MCS Featherstitch for You & T-Bonnet

UPDATE: Barbara Skimin’s My Custom Stitch book is available at  Allbrands. 

This bonnet was featured in an earlier post, but since I’ve become a teeny bit more blog savvy, I decided to post it again for Faded Charm Cottage’s White Wednesday.

Why? Well, I wanted to create a tutorial page and thought I would make the zig zagged feather stitch available for download there.   It was created in Brother’s My Custom Stitch and will only work on machines with that feature.

Oh, I had big plans indeed.  I would include that stitch in my new Tutorials page, shown under the Janice Ferguson Sews title at the top of each post.  I managed to create the page and–I thought!!!–included a .pdf file for Florence Roberson’s smocked pocket pattern  shown in an earlier post. I was on a blogger roll and feeling rather pleased.

As I tried to add the zig zagged feather stitch file, a message popped up that this file type was “unrecognized” and could not be downloaded…  groan…..Okay.  I will e-mail the file to readers who request it.

Then I discovered that the .pdf smocked pocket pattern file does not show up on the  newly created tutorial page at all!#$%!!!   But I am determined to figure this out sooner or later—but probably later.

Back to the T-bonnet and the zig zagged featherstitch….   If any of you  would like this file, just post a request in the comment section and I will e-mail it to you.

If you have this feature on your Brother machine and are unfamiliar with it, I suggest you check your instruction manual.  This file can be downloaded onto a floppy or memory stick–whatever your machine reads– and loaded into your My Custom Stitch memory. Then you simply call up the design and start feather stitching.

The instruction manual directions seemed  a little skimpy to me.  I  more detailed information in Barbara Skimin’s  very helpful book on the subject. I was fortunate to meet her at one of the Brother conventions where I was teaching and her enthusiasm for My Custom Stitch was contagious.

Copying crazy patch stitches from antique quilts would be so easy with this book at your side.

If your machine is another brand and has a similar capability, I suggest you try it out.  By manipulating classic hand embroidery stitches to change direction and repeat, you open a whole world of creative possibilities.

Any machine can make a T-bonnet with one sort of embellishment or another.  I hope you all will enjoy this post and the directions for the bonnet.

If you would like the zig zagged feather stitch, please leave your request as a comment.  Below is the original post on the T-bonnet and how the diamonds were created.  ~~~~~~~~~~~~

Just before my first grandchild, Laurel, was born, I made this T-bonnet for her.  Is there any sweeter sight than a baby in a bonnet?  And she did look absolutely precious in it.  Why I have no picture of her wearing it,  I don’t know.  I suppose I was so overcome with the emotion of holding my first grandchild that I missed many photo opportunities.

Like so many of my projects, this T-bonnet incorporates two of  my favorite techniques, heirloom sewing and machine embroidery. A genuine classic, the T-bonnet is named for it’s shape rather than an occasion suitable for its wear.

It is obvious from my previous posts that I love feather stitching.   And while the sewing side of many machines come with a built in feather stitch, turning the corner is very iffy business.   Not only must you know exactly where in the stitch pattern to pivot, but also you must be at the precise location of the desired pivot when you reach that point.   But I love the look of a zig zag feather stitch down the front of a yoke or a little boy’s dress shirt so I was motivated to figure out a way to do this more easily and more accurately.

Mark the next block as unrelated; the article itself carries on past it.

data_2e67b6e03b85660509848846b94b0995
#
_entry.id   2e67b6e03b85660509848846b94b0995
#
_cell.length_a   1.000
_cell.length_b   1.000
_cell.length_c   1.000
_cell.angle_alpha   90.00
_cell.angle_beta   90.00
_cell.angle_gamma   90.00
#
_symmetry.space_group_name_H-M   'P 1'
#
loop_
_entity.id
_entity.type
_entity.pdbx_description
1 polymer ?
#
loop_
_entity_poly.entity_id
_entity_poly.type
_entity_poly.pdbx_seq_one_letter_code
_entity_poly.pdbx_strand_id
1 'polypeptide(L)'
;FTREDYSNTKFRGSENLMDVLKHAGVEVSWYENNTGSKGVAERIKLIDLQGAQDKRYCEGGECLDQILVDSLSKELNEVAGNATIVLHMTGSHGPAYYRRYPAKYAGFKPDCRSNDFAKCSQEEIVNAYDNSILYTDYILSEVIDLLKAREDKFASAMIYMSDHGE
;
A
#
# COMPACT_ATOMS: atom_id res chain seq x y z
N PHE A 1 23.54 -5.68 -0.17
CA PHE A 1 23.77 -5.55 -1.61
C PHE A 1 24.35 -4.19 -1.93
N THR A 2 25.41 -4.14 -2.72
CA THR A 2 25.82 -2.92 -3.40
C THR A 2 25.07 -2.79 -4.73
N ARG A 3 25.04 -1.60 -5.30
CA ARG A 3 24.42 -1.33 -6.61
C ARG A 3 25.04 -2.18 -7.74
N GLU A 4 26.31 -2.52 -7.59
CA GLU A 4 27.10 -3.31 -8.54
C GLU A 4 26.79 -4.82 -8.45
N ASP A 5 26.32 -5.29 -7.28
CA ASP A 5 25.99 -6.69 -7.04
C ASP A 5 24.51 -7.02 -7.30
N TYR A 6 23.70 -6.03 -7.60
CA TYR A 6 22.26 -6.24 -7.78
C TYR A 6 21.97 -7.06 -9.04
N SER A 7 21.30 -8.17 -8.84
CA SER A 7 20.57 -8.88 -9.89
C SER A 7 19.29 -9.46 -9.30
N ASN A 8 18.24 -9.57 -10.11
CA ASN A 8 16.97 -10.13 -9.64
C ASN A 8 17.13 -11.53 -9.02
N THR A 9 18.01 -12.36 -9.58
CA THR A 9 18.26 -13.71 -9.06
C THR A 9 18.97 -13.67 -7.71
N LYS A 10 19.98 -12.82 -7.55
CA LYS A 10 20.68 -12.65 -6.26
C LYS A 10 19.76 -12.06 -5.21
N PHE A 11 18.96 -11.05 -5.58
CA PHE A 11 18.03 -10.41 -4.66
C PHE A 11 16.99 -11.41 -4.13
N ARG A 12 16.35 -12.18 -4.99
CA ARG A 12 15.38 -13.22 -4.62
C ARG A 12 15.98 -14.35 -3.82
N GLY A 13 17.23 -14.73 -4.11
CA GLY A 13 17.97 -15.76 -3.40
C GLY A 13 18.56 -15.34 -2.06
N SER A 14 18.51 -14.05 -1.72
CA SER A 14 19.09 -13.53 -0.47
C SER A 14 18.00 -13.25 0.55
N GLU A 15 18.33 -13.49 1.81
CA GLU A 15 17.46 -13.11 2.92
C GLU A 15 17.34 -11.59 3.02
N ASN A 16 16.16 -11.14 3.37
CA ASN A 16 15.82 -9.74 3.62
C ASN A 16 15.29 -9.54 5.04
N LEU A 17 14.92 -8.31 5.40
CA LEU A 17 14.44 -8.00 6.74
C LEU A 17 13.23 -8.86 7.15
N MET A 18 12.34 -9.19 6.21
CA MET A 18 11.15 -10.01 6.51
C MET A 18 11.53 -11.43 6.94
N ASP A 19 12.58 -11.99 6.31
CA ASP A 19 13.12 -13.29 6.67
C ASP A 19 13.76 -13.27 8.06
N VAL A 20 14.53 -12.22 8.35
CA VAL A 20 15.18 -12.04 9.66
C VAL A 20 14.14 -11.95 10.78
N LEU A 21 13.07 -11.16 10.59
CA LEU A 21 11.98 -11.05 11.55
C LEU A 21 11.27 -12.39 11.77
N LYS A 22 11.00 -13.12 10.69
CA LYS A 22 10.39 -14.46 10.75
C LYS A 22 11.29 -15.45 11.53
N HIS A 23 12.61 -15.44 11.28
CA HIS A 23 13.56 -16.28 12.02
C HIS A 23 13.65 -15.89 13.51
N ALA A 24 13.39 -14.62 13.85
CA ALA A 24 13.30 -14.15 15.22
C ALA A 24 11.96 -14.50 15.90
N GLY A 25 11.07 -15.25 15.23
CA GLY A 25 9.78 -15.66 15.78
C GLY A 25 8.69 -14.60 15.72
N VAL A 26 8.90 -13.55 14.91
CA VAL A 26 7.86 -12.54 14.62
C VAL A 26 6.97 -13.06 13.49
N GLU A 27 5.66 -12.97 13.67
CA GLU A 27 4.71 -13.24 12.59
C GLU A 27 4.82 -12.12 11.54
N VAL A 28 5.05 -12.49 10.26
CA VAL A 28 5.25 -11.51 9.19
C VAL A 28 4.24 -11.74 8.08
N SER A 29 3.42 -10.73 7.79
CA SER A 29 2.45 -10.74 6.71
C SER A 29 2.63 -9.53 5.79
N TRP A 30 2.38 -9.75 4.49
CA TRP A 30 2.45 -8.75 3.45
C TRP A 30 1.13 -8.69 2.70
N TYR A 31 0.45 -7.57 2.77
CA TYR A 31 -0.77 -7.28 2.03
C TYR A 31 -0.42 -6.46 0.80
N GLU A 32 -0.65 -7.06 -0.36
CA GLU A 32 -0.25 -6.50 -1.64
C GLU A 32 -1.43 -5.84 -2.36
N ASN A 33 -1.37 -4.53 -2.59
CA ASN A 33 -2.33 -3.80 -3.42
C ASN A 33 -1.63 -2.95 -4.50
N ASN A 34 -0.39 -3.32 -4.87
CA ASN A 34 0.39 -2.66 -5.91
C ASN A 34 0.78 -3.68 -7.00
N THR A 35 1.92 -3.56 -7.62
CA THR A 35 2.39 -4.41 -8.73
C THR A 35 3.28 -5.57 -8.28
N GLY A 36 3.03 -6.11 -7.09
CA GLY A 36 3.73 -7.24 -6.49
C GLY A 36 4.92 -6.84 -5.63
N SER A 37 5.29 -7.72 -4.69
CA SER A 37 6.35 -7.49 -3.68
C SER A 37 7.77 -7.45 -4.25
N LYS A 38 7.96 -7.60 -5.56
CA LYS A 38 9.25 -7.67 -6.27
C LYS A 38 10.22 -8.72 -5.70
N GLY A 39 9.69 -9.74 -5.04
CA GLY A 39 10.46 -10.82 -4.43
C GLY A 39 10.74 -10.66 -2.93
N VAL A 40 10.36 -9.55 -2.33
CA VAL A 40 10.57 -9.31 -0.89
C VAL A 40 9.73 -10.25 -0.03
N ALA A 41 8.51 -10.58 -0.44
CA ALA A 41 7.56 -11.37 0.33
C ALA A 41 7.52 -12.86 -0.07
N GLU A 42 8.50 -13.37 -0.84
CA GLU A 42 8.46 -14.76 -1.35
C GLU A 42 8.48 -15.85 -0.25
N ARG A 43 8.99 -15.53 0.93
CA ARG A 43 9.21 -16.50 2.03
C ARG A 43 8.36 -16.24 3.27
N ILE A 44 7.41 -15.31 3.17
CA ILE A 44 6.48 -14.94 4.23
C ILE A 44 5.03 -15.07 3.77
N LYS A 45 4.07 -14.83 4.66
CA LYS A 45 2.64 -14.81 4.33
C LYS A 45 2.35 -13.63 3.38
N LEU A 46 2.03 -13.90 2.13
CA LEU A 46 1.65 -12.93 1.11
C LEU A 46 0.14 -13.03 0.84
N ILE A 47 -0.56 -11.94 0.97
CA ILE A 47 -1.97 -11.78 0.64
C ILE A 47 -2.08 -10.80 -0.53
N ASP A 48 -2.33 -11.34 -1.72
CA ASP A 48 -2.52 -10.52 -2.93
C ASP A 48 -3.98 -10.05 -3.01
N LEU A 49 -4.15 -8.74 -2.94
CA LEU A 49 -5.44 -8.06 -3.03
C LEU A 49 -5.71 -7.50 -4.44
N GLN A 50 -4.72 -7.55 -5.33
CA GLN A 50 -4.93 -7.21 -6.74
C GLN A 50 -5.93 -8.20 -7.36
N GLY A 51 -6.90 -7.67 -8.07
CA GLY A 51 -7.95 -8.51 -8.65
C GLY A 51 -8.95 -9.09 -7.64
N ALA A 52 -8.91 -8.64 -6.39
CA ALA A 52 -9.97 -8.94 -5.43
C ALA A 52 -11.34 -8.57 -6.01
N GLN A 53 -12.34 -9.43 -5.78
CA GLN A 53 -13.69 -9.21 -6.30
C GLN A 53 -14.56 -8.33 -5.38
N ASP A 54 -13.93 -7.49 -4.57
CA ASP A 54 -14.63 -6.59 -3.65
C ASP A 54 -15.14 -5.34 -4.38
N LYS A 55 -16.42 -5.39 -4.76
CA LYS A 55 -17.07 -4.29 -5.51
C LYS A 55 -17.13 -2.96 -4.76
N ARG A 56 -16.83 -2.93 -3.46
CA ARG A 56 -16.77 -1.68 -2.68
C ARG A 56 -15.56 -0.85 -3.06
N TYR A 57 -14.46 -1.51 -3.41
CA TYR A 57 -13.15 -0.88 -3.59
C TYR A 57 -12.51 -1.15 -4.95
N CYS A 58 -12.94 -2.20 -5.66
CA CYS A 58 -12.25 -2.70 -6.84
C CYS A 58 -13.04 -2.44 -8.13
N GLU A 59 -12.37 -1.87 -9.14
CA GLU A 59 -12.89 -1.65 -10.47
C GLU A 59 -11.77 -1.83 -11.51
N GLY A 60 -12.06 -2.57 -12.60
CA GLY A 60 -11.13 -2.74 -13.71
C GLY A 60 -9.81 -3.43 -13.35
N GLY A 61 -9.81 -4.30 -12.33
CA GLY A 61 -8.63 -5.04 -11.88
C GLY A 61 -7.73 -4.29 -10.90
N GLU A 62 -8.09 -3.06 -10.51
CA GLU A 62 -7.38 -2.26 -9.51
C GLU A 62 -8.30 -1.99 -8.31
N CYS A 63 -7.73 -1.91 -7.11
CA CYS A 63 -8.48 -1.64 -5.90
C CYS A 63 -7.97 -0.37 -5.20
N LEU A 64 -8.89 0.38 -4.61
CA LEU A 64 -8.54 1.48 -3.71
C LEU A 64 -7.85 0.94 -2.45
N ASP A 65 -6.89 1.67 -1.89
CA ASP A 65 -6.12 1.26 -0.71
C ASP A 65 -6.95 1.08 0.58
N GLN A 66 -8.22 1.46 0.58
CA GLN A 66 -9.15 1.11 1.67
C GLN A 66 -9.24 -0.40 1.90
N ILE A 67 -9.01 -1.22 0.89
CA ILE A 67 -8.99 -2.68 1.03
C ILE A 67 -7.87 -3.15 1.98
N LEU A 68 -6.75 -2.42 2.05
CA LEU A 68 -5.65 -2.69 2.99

So I decided to try out the My Custom Stitch feature on my sewing machine.  I thought if I could take the time to design a feather stitch with one turn, I could just repeat it for a zig zag pattern.  All top of the line Brother machines, beginning with the ULT series, has this feature which enables you to design your own decorative stitch.  I’m sure other machines have similar programs.  So I created one feather stitch pattern, one half of the diamond shown below, and then sewed it continuously, making a zig zag.

 

From there, creating a diamond was an easy next step.  So on this T-bonnet, I stitched one side of the zig zag feather and then went down the other side, matching centers.

This must be stitched on heavily starched fabric (I used cotton batiste) with a very light weight stabilizer .  My favorite is the 3″ wide Stitch’nDitch.  Still,  the joining points might not match up perfectly.

Placing a machine embroidered flower over each of those intersections covers any imperfections.  If the match up is pretty good, you might choose to embroider a flower at alternate intersections.  The flower shown is from Fil Tire’ and Fancywork Elements, a collection by my good friend Suzanne Sawko and me.

 

That same flower was used in the center of the tatting and ribbon rosettes which cover the ribbon tie attachment.  Tatting was tiny zig zagged to 1/4″  ribbon, a gathering thread was stitched on the opposite edge of the ribbon,  joined into a circle and then gathered to make the rosette.  The ribbon, however, is too bulky to allow the circle to be closed at the center.  So it was hand whipped closed and then machine embroidered with the little flower.

A T-bonnet is very versatile.   It can be tailored for a boy or frilly for a girl.  Just make two sections of fabric, one 12 1/2″ x 4″ to reach from ear lobe to ear lobe and another 6″ x 3″, to reach from the crown to the neck and embellish as you like.  Then add  ties, one on each finished corner.